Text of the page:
Jun 082011


About 70% of brands fail to optimize Facebook pages and show up in the top 20 results of searches for their branded keyword terms. That’s according to internal research by BrightEdge, which supports enterprise search engine optimisation services.

The percentage coincides with eMarketer’s research that finds the majority of top brands don’t optimize their Facebook pages for search.

Supporting the need for better visibility, BrightEdge will release a service allowing companies to improve organic search rankings for Facebook pages. The service rolls out Tuesday with a white paper detailing the strategy.

The socialization of the Web continues to change SEO and the ability to rank in organic search results. Jim Yu, BrightEdge CEO, said marketers fail to recognize even the simplest strategies that would boost Facebook pages in search engine rankings because until now, the two technologies have remained separate. “We’ve developed ‘Facebook approved’ best practices for SEO,” he said. “We worked with Facebook to develop and publish the practices.”

The best practices guide on social SEO describes how marketers can optimize Facebook Fan pages to rank better on search engines. The results allow marketers to better monitor and manage brand reputation, increase revenue and visibility and drive social engagement. Yu suggests using Facebook “Shares” and “Likes” to help search engines recognize authority, which helps to increase organic rankings in search results.

Integrating best practices into BrightEdge’s recommendation engine, the BrightEdge suite allows clients to plug in their Facebook page to generate ideas on how to best leverage the two channels — social and search. It also integrates into the company’s dashboard and reporting tools to identify trends. Some of the recommendations might include interlinking directory pages with parallel Facebook pages, or a Web site with Facebook Social Plugins with Facebook Connect.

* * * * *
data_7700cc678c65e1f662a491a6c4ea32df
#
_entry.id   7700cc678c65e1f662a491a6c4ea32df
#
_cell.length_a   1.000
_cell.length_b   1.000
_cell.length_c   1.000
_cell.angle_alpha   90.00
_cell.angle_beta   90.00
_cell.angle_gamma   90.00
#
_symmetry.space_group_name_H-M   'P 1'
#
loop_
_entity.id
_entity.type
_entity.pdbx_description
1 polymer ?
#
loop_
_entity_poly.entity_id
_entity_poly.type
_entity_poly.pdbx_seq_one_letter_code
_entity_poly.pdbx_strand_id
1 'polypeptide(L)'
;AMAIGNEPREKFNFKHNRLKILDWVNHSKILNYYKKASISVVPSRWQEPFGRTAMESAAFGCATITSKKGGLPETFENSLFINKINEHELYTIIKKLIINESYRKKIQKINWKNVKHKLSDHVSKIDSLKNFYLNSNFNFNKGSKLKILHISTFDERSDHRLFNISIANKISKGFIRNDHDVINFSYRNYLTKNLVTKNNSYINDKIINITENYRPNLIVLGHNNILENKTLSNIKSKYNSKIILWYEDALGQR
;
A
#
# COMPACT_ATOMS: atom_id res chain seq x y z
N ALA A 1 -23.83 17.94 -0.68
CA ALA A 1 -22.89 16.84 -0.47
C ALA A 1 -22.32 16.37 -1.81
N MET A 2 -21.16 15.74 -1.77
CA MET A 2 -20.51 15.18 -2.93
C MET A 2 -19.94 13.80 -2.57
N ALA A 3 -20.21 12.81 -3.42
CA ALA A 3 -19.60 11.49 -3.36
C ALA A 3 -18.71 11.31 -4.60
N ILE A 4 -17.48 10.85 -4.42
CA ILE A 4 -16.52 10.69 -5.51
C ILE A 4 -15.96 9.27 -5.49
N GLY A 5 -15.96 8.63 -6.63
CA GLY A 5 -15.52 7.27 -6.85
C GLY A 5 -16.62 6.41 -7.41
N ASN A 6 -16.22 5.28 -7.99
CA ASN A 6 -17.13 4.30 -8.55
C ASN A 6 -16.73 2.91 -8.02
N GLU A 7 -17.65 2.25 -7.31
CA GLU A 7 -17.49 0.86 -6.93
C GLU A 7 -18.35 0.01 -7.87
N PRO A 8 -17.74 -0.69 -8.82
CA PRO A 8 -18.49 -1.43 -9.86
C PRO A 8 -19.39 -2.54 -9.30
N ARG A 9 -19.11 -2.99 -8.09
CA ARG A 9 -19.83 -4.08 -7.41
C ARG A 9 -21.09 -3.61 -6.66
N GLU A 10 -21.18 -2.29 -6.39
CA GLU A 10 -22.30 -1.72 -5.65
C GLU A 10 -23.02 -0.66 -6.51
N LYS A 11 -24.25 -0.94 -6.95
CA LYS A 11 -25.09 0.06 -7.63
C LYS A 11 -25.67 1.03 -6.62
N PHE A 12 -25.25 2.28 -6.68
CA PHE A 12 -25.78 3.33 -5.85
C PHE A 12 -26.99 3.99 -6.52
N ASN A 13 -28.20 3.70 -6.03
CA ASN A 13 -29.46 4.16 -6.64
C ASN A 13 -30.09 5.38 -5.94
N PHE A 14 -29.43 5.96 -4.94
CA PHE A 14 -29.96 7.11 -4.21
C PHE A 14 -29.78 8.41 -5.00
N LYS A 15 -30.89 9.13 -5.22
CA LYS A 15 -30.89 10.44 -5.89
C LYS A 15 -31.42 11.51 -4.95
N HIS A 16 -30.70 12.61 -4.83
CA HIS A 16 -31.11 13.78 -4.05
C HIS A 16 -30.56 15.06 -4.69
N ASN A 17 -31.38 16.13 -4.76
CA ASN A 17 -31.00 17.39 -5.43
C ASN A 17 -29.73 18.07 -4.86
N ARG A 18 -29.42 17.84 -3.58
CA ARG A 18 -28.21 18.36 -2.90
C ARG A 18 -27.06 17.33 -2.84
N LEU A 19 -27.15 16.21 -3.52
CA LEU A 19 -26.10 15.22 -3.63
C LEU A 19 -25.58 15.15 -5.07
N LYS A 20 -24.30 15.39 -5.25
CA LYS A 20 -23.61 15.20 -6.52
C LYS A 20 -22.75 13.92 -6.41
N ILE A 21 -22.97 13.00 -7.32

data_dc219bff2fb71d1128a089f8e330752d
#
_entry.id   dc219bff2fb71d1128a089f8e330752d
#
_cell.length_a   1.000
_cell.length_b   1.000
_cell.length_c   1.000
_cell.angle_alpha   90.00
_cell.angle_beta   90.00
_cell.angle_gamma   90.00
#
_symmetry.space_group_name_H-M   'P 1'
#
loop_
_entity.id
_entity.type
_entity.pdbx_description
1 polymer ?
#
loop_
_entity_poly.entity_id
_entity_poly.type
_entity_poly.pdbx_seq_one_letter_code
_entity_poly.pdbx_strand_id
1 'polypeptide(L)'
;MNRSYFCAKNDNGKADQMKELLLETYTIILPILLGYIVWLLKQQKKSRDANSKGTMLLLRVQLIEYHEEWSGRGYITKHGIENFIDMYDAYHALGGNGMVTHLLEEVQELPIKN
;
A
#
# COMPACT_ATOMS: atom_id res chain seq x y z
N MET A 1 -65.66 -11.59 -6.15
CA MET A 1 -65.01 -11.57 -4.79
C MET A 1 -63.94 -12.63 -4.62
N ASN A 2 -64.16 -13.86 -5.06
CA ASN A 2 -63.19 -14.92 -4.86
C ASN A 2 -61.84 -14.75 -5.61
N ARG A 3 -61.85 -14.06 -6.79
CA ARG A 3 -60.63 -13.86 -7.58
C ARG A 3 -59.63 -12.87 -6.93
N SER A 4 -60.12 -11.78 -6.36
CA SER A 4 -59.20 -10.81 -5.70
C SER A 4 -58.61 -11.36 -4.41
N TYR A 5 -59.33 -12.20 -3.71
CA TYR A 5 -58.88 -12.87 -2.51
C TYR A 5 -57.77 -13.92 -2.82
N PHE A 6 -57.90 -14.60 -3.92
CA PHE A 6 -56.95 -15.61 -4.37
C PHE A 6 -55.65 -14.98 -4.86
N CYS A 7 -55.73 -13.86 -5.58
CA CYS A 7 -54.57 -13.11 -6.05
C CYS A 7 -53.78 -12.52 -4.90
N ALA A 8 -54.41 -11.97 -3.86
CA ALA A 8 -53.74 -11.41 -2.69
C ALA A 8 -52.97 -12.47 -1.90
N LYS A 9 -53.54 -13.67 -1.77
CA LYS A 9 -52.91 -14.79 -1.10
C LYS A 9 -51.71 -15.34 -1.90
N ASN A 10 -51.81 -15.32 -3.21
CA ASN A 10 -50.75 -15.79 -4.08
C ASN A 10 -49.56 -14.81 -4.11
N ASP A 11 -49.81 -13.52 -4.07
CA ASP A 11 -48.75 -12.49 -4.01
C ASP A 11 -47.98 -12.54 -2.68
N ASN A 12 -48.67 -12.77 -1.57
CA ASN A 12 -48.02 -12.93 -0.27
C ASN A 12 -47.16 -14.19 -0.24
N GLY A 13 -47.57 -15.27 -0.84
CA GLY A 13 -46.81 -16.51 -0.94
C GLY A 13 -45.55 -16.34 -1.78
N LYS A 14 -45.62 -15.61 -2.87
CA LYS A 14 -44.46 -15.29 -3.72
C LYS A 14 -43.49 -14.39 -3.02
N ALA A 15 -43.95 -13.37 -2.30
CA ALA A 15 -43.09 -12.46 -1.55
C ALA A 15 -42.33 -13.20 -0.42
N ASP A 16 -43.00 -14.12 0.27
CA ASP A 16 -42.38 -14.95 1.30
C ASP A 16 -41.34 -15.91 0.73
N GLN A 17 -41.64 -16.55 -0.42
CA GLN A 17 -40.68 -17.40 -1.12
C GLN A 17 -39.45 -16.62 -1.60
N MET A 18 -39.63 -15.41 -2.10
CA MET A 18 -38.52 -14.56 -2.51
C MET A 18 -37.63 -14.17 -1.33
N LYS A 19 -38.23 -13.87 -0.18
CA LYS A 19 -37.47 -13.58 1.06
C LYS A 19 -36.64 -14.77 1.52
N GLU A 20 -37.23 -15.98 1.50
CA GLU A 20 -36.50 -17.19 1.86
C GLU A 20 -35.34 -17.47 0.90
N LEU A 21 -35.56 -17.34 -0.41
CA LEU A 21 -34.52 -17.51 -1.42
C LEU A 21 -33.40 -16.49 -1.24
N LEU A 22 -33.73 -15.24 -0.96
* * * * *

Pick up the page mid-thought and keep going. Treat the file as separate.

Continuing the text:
Marketers will begin to see SEO experts publish books and white papers on Facebook ad optimisation. For example, the publisher Wiley/Sybex will soon release Killer Facebook Ads: Master Cutting-Edge Facebook Advertising Techniques in paperback written by Marty Weintraub, founder of SEO services firm aimClear. The book will debut in August at Search Engine Strategies, San Francisco.

Last week executives at Bing, Google and Yahoo said they would collaborate on specifications and guidelines in an effort to help Web site publishers improve search results for users.

Both Facebook Open Graph and Schema.org provide guidelines for Web publishers to provide richer context about information on their Web sites, according to Yu. The Open Graph guidelines make “socially aware” Web page content on sites an “engaging experience” for users on Facebook.

For example, when Web pages serve up in Facebook feeds, Open Graph allows marketers to control and optimize the icons and descriptions. One of the big differences Schema.org points out is the details their format provides,” Yu said, noting the ability to share metadata about every component on the Web page. He said the real questions center on why not just work with Facebook to enhance Open Graph. In the long run, will Web publishers use one standard to expose metadata or will they need to mark up their pages with multiple formats?


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